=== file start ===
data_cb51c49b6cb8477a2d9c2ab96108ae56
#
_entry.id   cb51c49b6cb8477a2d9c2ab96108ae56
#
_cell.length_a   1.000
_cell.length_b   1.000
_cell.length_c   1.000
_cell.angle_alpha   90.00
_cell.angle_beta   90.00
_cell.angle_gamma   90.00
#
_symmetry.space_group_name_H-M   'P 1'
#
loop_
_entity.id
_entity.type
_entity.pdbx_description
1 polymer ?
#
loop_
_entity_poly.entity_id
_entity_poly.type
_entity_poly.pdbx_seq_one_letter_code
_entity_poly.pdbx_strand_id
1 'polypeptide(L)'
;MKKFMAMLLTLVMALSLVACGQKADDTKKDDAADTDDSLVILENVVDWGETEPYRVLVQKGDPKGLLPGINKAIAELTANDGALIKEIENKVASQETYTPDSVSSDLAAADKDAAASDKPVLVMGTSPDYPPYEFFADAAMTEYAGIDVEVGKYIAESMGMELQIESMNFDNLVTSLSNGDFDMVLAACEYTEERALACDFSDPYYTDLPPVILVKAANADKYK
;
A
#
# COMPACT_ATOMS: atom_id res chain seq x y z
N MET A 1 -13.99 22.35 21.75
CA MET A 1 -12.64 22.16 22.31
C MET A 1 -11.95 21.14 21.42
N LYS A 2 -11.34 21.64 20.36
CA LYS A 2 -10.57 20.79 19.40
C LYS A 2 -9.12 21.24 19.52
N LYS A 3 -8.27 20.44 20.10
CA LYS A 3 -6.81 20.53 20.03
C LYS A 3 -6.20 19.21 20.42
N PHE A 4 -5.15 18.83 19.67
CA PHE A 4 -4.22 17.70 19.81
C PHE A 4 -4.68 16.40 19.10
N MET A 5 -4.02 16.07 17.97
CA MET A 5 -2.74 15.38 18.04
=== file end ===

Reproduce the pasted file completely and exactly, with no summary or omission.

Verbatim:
data_cb51c49b6cb8477a2d9c2ab96108ae56
#
_entry.id   cb51c49b6cb8477a2d9c2ab96108ae56
#
_cell.length_a   1.000
_cell.length_b   1.000
_cell.length_c   1.000
_cell.angle_alpha   90.00
_cell.angle_beta   90.00
_cell.angle_gamma   90.00
#
_symmetry.space_group_name_H-M   'P 1'
#
loop_
_entity.id
_entity.type
_entity.pdbx_description
1 polymer ?
#
loop_
_entity_poly.entity_id
_entity_poly.type
_entity_poly.pdbx_seq_one_letter_code
_entity_poly.pdbx_strand_id
1 'polypeptide(L)'
;MKKFMAMLLTLVMALSLVACGQKADDTKKDDAADTDDSLVILENVVDWGETEPYRVLVQKGDPKGLLPGINKAIAELTANDGALIKEIENKVASQETYTPDSVSSDLAAADKDAAASDKPVLVMGTSPDYPPYEFFADAAMTEYAGIDVEVGKYIAESMGMELQIESMNFDNLVTSLSNGDFDMVLAACEYTEERALACDFSDPYYTDLPPVILVKAANADKYK
;
A
#
# COMPACT_ATOMS: atom_id res chain seq x y z
N MET A 1 -13.99 22.35 21.75
CA MET A 1 -12.64 22.16 22.31
C MET A 1 -11.95 21.14 21.42
N LYS A 2 -11.34 21.64 20.36
CA LYS A 2 -10.57 20.79 19.40
C LYS A 2 -9.12 21.24 19.52
N LYS A 3 -8.27 20.44 20.10
CA LYS A 3 -6.81 20.53 20.03
C LYS A 3 -6.20 19.21 20.42
N PHE A 4 -5.15 18.83 19.67
CA PHE A 4 -4.22 17.70 19.81
C PHE A 4 -4.68 16.40 19.10
N MET A 5 -4.02 16.07 17.97
CA MET A 5 -2.74 15.38 18.04